I had planned to bind with the background fabric; however, I don’t think I’ll have enough large pieces–maybe not even enough small pieces to add up to 250 inches. I have a darker teal and a couple reds in the Riley Blake confetti cottons, the required solids. I can think about the choice while finishing the piecing and while quilting. You can make suggestions if you like. Whether I use suggestions or not, I always enjoy exploring options.

Linking with Needle and Thread Thursday and Finished or Not Friday (buttons in sidebar).

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Progress on Riley Blake Challenge

As I said earlier, I plan to use this challenge as a chance to play with Score #9, “Get Your Curve on” from Sherri Lynn Wood’s Improv Handbook for Modern Quilters. To that end I have made my three sets of curves.

Riley Blake wedges sewn

This is not an arrangement, only an attempt to see how much space I can cover–I need to decide between 40 x60 and 50 x 70.  I think the latter is quite doable. The aqua row is made from three 18-inch WOF strips of three fabrics. The aqua + red from three 9-inch WOF, and the red from 4 1/2 strips from half of three of the gifted fat eights. The 18-inch arch would not have occurred to me without the book–good thing I reread the chapter before cutting; I do appreciate how it fills space.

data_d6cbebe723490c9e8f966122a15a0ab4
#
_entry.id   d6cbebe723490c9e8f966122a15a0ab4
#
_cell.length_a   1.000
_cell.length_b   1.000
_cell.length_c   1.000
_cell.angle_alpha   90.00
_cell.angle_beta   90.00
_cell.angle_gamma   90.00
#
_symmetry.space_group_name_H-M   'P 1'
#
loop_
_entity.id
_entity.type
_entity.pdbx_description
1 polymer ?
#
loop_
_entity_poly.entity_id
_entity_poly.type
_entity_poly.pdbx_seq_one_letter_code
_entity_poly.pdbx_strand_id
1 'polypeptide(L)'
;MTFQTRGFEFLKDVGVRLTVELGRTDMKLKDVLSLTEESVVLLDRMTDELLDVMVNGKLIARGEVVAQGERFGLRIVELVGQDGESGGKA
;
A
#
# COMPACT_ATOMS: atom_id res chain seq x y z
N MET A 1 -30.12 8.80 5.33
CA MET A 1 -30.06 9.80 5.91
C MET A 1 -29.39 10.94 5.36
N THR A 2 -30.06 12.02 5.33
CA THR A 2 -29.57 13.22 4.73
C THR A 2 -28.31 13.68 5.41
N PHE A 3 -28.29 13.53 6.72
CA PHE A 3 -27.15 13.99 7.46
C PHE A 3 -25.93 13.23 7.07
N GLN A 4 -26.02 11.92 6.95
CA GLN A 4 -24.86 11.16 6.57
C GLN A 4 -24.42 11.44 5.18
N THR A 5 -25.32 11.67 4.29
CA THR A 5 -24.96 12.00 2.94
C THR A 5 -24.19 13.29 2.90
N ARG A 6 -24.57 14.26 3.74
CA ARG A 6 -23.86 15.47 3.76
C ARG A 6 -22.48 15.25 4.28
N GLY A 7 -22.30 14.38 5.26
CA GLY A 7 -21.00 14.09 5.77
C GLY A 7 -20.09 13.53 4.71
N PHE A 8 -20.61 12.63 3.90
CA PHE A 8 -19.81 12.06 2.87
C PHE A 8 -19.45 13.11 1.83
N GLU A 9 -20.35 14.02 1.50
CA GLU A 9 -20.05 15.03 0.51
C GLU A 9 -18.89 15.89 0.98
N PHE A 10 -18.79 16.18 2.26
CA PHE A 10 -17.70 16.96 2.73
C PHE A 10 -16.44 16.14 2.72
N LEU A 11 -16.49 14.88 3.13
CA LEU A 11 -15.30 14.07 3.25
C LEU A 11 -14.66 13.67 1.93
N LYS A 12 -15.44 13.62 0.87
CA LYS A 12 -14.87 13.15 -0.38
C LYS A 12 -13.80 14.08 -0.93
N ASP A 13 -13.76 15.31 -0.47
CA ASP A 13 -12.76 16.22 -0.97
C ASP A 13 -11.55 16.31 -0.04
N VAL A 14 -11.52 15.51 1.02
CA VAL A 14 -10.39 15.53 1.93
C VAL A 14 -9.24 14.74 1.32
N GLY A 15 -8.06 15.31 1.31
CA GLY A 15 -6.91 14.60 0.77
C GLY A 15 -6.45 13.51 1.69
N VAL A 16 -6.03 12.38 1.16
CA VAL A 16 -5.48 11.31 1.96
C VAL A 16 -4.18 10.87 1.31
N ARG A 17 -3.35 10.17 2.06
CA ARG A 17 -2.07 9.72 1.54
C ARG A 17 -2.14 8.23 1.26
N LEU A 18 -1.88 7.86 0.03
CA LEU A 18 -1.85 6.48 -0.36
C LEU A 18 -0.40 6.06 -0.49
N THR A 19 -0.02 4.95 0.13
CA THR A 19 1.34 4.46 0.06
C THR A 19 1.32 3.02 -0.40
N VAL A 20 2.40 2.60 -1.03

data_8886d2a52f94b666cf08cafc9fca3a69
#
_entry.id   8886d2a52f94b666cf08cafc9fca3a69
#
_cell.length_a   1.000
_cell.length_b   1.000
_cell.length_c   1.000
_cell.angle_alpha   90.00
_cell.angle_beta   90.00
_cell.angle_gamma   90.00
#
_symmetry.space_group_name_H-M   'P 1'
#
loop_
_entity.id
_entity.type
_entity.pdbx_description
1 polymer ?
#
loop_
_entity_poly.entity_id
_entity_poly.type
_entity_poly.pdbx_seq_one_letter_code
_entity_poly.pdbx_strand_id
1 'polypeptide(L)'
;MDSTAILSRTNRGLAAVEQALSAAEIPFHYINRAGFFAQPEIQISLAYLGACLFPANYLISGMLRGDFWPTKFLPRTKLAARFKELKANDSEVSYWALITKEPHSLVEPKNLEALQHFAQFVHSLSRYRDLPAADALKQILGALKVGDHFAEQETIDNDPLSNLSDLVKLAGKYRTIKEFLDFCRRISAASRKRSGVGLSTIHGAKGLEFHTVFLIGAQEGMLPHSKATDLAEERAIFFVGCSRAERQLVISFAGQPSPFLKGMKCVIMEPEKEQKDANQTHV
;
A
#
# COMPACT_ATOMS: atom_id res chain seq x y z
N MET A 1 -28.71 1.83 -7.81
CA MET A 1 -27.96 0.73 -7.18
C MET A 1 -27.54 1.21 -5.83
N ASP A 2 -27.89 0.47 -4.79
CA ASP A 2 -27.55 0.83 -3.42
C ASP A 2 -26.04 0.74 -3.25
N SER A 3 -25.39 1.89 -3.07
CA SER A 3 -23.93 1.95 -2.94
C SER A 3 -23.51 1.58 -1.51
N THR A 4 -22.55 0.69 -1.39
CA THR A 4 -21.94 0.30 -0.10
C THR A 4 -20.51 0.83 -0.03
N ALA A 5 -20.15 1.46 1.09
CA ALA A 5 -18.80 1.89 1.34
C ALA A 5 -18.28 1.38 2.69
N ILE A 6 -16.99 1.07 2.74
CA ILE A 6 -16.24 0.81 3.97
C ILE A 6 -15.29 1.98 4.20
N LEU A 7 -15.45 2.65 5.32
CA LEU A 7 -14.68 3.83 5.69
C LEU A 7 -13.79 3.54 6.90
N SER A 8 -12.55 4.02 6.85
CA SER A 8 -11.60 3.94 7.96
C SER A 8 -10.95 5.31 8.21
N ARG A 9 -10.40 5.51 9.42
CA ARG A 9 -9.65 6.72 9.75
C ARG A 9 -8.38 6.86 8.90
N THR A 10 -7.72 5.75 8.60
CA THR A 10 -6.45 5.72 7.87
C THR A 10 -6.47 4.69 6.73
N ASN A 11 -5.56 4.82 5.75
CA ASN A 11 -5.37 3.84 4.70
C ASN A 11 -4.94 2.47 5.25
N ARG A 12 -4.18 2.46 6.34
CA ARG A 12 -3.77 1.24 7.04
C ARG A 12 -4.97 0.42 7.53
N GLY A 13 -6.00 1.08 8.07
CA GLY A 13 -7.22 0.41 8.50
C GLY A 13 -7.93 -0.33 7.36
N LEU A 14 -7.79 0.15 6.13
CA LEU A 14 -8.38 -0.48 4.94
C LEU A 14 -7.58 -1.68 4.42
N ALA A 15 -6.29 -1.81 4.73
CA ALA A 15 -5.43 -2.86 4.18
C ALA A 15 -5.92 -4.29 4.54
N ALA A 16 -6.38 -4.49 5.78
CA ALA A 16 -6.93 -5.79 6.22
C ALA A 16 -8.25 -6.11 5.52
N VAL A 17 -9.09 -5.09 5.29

I have a bit of geometry to learn–not by studying but by cutting and sewing. I was surprised at how quickly the short wedges formed a circle. Most of the wedges were an inch different between top and bottom.  The aqua and the aqua + red wedges were cut variously, ranging from 1/4-inch difference to 1-inch difference. (Measurements are approximate.) I think adjusting the length alone would have adjusted the sharpness of the curve.